Fame and celebrity are two things you won’t find on Moby’s list of priorities.

The New York-based musician is modest about his work. So much so, that when given a compliment, he receives it as if it was not the artist who created it, but instead an outsider listening to it with a new perspective.

“One of the downsides of being a solo artist is when I work on music I lose perspective very, very quickly because, for the most part, it’s just me alone in my studio,” Moby tells Metro. “So, at the point when I’m finishing a record, I’m pretty much the only person who’s heard any of the music, and even if I like it I have no idea if anyone else might like it.”

His latest studio album, Last Night, which was released in stores yesterday, features guest vocalists and includes contributions by ’70s hip-hop legend Grandmaster Caz and the U.K.’s MC Aynzli. Though Moby admits to being very happy with the end product, he’s not interested in speculating on its potential for commercial successful. He says making music is a passion he plans on pursuing as long as he possibly can.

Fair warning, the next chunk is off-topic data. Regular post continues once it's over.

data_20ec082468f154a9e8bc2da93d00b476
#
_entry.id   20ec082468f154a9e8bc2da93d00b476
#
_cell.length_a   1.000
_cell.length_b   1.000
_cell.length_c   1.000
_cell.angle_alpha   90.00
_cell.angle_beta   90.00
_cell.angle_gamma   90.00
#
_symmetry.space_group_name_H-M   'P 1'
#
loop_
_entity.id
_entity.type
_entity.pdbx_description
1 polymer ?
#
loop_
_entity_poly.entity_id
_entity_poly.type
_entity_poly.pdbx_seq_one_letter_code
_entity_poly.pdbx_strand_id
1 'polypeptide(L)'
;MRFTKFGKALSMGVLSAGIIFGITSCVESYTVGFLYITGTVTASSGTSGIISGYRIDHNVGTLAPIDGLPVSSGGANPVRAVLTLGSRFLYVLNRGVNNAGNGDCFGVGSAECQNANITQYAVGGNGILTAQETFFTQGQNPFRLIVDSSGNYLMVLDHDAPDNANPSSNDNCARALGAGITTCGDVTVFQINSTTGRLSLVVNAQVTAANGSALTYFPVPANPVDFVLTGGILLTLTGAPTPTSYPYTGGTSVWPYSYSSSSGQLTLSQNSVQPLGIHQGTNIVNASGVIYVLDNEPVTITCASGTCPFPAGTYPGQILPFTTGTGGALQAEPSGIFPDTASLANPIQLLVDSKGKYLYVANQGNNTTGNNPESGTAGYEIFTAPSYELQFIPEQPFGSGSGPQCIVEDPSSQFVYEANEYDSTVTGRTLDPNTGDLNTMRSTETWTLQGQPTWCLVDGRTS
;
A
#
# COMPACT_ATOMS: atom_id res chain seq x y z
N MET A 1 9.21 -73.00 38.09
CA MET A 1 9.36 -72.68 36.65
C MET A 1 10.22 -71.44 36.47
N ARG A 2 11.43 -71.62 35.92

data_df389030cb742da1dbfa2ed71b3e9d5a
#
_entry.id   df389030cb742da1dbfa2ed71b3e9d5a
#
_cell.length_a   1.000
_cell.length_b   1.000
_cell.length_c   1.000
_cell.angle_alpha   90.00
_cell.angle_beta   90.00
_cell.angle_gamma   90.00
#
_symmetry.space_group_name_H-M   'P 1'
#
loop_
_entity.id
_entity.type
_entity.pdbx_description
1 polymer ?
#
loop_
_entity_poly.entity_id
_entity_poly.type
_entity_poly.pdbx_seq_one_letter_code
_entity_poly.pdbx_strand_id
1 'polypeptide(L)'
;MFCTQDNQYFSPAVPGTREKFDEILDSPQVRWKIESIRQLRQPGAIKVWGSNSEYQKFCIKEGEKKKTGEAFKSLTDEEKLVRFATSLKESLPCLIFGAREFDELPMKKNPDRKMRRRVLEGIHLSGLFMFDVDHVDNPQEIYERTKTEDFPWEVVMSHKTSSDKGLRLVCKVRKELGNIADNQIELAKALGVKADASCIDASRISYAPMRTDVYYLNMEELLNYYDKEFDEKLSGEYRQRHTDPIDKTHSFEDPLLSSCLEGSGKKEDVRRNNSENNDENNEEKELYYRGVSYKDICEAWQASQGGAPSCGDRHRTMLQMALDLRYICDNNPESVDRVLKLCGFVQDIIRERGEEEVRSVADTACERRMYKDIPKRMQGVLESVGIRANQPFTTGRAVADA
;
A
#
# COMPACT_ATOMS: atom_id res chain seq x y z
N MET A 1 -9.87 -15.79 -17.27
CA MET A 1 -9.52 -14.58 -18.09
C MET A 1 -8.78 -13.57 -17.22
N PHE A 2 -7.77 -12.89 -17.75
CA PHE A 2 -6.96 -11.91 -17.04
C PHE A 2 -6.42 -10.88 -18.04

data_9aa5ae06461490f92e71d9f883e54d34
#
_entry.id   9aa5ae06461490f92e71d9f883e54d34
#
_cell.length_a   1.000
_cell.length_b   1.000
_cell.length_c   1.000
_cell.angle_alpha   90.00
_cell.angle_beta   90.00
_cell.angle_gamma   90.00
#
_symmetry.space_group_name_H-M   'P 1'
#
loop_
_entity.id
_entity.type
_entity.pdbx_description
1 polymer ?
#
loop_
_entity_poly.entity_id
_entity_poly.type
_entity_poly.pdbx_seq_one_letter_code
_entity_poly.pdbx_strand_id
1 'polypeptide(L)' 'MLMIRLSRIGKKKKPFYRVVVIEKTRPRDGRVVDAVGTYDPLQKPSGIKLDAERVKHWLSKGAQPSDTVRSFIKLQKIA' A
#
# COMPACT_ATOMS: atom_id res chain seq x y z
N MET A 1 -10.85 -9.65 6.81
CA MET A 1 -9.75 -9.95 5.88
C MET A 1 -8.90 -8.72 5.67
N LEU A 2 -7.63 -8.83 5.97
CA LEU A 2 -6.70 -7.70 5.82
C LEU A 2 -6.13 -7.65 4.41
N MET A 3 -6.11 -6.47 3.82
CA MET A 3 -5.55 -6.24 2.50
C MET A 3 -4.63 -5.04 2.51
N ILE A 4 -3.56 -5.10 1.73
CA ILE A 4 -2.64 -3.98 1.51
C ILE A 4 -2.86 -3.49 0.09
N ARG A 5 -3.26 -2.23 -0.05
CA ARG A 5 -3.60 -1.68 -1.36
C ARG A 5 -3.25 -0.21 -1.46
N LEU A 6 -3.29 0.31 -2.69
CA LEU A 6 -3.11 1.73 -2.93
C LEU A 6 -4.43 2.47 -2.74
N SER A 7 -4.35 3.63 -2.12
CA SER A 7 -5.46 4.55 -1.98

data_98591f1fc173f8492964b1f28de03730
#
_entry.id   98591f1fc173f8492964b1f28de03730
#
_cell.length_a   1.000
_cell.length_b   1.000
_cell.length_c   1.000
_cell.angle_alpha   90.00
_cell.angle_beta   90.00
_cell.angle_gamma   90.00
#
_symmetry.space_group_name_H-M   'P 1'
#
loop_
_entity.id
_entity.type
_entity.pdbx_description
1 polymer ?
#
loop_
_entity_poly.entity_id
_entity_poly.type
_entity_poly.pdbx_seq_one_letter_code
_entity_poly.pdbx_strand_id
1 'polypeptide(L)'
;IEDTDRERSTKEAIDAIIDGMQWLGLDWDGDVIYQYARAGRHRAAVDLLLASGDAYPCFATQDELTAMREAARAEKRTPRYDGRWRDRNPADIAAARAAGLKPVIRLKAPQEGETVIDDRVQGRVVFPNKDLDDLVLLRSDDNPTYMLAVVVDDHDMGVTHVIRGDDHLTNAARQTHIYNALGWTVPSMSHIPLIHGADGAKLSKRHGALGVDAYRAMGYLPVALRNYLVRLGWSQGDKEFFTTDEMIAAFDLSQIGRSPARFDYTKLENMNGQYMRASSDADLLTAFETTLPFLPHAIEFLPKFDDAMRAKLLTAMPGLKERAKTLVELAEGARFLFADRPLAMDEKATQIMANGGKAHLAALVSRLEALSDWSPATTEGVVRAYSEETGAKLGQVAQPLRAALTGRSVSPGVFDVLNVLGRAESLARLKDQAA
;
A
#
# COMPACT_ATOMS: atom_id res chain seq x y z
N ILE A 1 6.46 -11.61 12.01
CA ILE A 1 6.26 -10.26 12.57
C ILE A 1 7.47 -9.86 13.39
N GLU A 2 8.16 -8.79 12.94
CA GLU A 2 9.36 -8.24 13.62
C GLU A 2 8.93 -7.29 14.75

“It’s interesting because it’s not one of the more personal or introspective records I’ve made. I mean to make a huge, broad creeping generalization, there are two types of records — there are more personal subjective records and then more kind of communal gregarious records. And this is definitely a more social gregarious record.”

There are so many different genres of music Moby says he still hasn’t explored. But given the chance, he’d like to dip into a variety of different sounds on future records.

“I figure some of them are obscure records that I’d like to make, and I’ll make as I get older, as people completely lose interest in me and my music.”

One of the things that does make Last Night stand out is its eclecticism. Although influenced by dance beats, it incorporates many different styles of music including disco, hip hop, instrumentalism and old-school rave sounds.

“I’m working under no assumptions because I realize that even if I spend the rest of my life working on music that doesn’t mean that people will actually listen to what I do,” he says. “There are a lot of people making records and all you have to do is make a couple of bad records and people just lose interest in you forever — but I think if anybody is going to be surprised by the record, they’ll be surprised by the eclecticism.”